Disability and Poverty in Madagascar
In 2014, Madagascar partnered with the World Health Organization (WHO) to implement the Disability Action Plan. While there are no specifics on the number of disabled persons in Madagascar, an article in the Journal of Rehabilitation Methods estimates that about 2.8 million persons with disabilities exist in the country. The goals of the Action Plan are to increase access for persons with disabilities to health care services and programs, extend support services and rehabilitation and strengthen data collection on disability so it can be compared internationally. Organizations such as Humanity and Inclusion have also been working to improve the correlation between disability and poverty in Madagascar.
Access to Rehabilitation
The regions around Madagascar have about 1.6 physicians for every 10,000 people, whereas Madagascar has about 1. Eight rehabilitation specialists received training through “A Rehabilitation Training Partnership in Madagascar” in 2015, contributing to the now 10 total specialists in the country. This means limited access to medical professionals trained in rehabilitation for persons with disabilities.
Rehabilitation for people with disabilities can span from fitting them with orthopedic limbs and hearing aids to providing people with mental disabilities education on how their disability affects them as well as how to work with it in their daily lives. Sufficient rehabilitation for persons with disabilities was low in 2011, with The World Health Organization reporting that about 3% of people received it globally. People often view disability and poverty in Madagascar, and globally, as a cycle. A 2017 study called “Poverty and disability in low- and middle-income countries: A systematic review” reported that poverty and disability appear to exist in a cycle in lower and middle-income areas, where poverty can lead to disability and disability can lead to poverty.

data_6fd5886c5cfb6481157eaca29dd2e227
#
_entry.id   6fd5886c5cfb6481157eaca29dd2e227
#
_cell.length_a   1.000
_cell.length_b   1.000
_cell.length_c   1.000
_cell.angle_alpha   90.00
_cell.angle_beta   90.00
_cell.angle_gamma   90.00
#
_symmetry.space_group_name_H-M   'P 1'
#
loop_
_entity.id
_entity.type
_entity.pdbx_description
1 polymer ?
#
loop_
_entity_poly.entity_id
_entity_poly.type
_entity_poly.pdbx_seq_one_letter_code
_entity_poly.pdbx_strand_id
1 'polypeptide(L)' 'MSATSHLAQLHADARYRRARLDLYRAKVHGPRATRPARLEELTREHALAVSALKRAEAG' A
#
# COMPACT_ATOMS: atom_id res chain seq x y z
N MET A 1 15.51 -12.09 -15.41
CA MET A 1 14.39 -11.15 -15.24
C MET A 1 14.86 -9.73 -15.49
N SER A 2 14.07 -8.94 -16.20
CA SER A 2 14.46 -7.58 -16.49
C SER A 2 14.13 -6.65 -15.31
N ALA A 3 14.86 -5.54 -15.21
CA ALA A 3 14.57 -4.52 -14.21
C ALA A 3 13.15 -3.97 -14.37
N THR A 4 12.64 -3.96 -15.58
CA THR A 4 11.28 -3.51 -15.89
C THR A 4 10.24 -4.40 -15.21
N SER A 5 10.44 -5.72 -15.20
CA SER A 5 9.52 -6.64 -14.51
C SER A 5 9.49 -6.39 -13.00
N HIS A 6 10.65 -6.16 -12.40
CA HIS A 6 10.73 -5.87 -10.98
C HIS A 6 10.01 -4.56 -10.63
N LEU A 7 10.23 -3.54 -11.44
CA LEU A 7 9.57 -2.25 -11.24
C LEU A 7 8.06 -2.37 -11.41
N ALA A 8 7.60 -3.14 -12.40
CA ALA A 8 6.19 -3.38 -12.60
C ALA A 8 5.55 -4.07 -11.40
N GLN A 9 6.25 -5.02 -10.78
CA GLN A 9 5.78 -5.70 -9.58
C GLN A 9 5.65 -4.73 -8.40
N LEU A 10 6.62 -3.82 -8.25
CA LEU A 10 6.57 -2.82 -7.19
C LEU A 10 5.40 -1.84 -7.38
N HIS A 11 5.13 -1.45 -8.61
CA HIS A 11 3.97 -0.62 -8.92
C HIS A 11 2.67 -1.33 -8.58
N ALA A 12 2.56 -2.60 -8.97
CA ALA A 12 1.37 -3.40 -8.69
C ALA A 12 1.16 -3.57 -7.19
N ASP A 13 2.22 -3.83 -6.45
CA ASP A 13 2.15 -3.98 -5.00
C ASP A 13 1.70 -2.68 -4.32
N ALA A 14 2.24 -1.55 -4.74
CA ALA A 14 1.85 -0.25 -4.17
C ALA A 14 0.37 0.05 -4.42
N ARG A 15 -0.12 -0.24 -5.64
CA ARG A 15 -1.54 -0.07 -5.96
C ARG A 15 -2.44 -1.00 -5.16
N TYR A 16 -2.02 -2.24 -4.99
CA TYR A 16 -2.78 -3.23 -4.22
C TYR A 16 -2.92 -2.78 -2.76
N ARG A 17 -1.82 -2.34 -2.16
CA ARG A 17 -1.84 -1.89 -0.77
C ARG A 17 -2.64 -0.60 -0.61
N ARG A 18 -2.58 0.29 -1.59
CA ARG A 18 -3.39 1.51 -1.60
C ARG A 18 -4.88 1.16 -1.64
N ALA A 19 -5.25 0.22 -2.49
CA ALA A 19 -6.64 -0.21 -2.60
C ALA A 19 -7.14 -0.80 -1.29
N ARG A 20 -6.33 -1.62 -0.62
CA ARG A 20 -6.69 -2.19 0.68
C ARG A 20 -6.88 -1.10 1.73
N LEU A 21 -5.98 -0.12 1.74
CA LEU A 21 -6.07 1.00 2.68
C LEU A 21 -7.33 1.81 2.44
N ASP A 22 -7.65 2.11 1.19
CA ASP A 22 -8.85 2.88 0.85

How Disability Impacts Poverty
According to “A Survey of World Bank poverty Assessments” by Jeanine Braithwaite and Daniel Mont, when receiving the same income as persons without disabilities, persons with disabilities will have a lower standard of living. This is due to the different needs of persons with disabilities. Braithwaite and Mont’s studies into disability in developing countries revealed that households with persons with disabilities were slightly more likely to be in poverty.
How Poverty Impacts Disability
Poverty has limited access to health care in Madagascar. About 75% of Madagascar’s population lives below the international poverty line, according to The World Bank. The cost of health care, and transportation to health care centers, can be barriers for people in poverty to accessing treatment. USAID reported that less than 40% of Madagascar’s population lives within an hour’s walk, or 5 kilometers, from a health care center, meaning many people face additional transportation costs when they need to access health care.
A study about the barriers to implementing the Disability Action Plan in Madagascar stated that of “disability-adjusted life” in 2004, non-communicable diseases caused 29%. The report concluded that the data correlates with limited access to treatment, revealing a link between disability and poverty in Madagascar through the way that poverty impacts health care access.